The fifth-generation BMW M5 is a spectacular car. You can read my recent article at: 2013 BMW M5: Bottom line – It’s barely street legal
So, after covering the newest M5 which tops all the others, why even discuss the previous four generations of M5 cars? If you do not need the twin turbo 560 hp of the newest M5 or its multitude of technological advances, the past M5s provide great performance at a much lower price. Expect the following M5s to be for sale at better prices as the 2013 model becomes available. In the meantime, why not learn more about the past M5s to see which one might be the one for you?
The E60 M5 was available from 2004-2010. The engine was a 5.0-liter V10 making 500 hp. The engine was linked to BMW’s Formula 1 racing engine. The car is reported to have ‘cold’ ergonomics and the SMG automatic/manual transmission was deemed by enthusiasts to be ‘lumpy’ in performance. A six-speed manual was offered near the end of the E60 run, however, by then the car was a marked piece. Global sales of the car numbered 20,548.
The E39 M5 was available from 1998-2003. This M5 was built on the same assembly line as the regular 5-Series which was a departure from the automaker’s hand built racing heritage. The engine was a 5.0-liter V8 providing 394 hp. The car was equipped with luxury features as well as a high tech navigation system. In addition to the four-door sedan, a wagon version was also available. Some consider this the M5 to be a benchmark (excluding new M5 of course). Global sales of the car numbered 20,482.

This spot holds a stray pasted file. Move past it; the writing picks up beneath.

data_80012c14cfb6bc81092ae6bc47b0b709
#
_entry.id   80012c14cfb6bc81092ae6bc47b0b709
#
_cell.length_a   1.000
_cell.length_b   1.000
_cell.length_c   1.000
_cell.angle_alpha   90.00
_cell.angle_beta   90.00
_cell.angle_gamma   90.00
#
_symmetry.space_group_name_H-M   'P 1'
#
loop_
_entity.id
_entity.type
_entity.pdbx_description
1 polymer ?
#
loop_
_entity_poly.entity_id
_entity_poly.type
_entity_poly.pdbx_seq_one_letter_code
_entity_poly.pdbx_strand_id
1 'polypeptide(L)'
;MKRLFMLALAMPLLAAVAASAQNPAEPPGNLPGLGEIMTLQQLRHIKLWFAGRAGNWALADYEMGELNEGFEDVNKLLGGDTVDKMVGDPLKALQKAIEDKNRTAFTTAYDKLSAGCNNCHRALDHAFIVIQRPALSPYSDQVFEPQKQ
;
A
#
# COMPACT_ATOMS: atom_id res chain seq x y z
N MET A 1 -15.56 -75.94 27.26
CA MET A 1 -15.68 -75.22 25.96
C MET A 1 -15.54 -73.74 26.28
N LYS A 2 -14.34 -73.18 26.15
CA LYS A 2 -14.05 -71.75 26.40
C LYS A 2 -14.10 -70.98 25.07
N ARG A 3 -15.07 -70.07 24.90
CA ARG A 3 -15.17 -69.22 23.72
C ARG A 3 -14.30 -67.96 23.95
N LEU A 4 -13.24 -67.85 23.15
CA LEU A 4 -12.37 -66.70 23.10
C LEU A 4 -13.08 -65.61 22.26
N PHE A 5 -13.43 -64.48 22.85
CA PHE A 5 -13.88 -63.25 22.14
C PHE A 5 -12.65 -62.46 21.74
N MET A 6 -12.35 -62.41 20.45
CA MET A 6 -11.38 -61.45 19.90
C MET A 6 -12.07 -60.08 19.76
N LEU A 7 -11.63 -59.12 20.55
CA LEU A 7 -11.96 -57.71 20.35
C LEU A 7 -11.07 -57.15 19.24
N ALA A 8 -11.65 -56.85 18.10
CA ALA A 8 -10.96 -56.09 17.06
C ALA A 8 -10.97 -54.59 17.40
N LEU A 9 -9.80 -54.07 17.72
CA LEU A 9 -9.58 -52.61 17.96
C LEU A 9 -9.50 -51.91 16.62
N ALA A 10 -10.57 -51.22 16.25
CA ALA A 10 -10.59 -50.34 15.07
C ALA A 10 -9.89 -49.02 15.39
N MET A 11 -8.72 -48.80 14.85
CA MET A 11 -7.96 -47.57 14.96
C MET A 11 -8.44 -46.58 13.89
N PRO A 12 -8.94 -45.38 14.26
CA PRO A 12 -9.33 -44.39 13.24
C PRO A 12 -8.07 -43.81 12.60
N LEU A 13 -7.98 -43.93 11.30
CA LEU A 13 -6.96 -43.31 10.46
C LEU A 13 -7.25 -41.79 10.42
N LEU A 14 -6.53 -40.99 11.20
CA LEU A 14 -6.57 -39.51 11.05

The E34 M5 was available from 1988-1995. This M5 was hand assembled (what is hand assembled these days?) by the Motorsport shop in Garching located north of Munich. The engine was a 3.6-liter inline six-cylinder providing 310 hp. Global sales of the car numbered 12,253.
The E28 M5 started it all and was available from 1984-1988. This M5 was hand assembled by BMW’s Motorsport shop. The engine was a 3.5-liter inline six-cylinder delivering 256 hp. In addition to the four-door sedan, a wagon version was also available. Global sales of the car numbered 2,211.
And now the 64 million dollar question – which of the above M5s would I choose for my money?
I would choose the E34 M5 with its ‘traditional’ straight six-cylinder 310 hp engine at 8-12 percent ($7,400-$11,000) of the 2013 M5’s price, or the E39 M5 as it is a bit more modern piece with its stated ‘benchmark’ accolade at 15-18 percent ($14,500-$16,500) of the 2013 M5’s price.
Money is one thing, but how do the last four generations of M5s look?
Visit the slideshow to see these BMW M5s and choose what you like.
Kyle Busch is the author of “Drive the Best for the Price: How to Buy a Used Automobile, Sport-Utility Vehicle, or Minivan and Save Money.” He welcomes your comments or car questions at his auto web site: www.cartown1.com. Follow Kyle on Facebook and Twitter.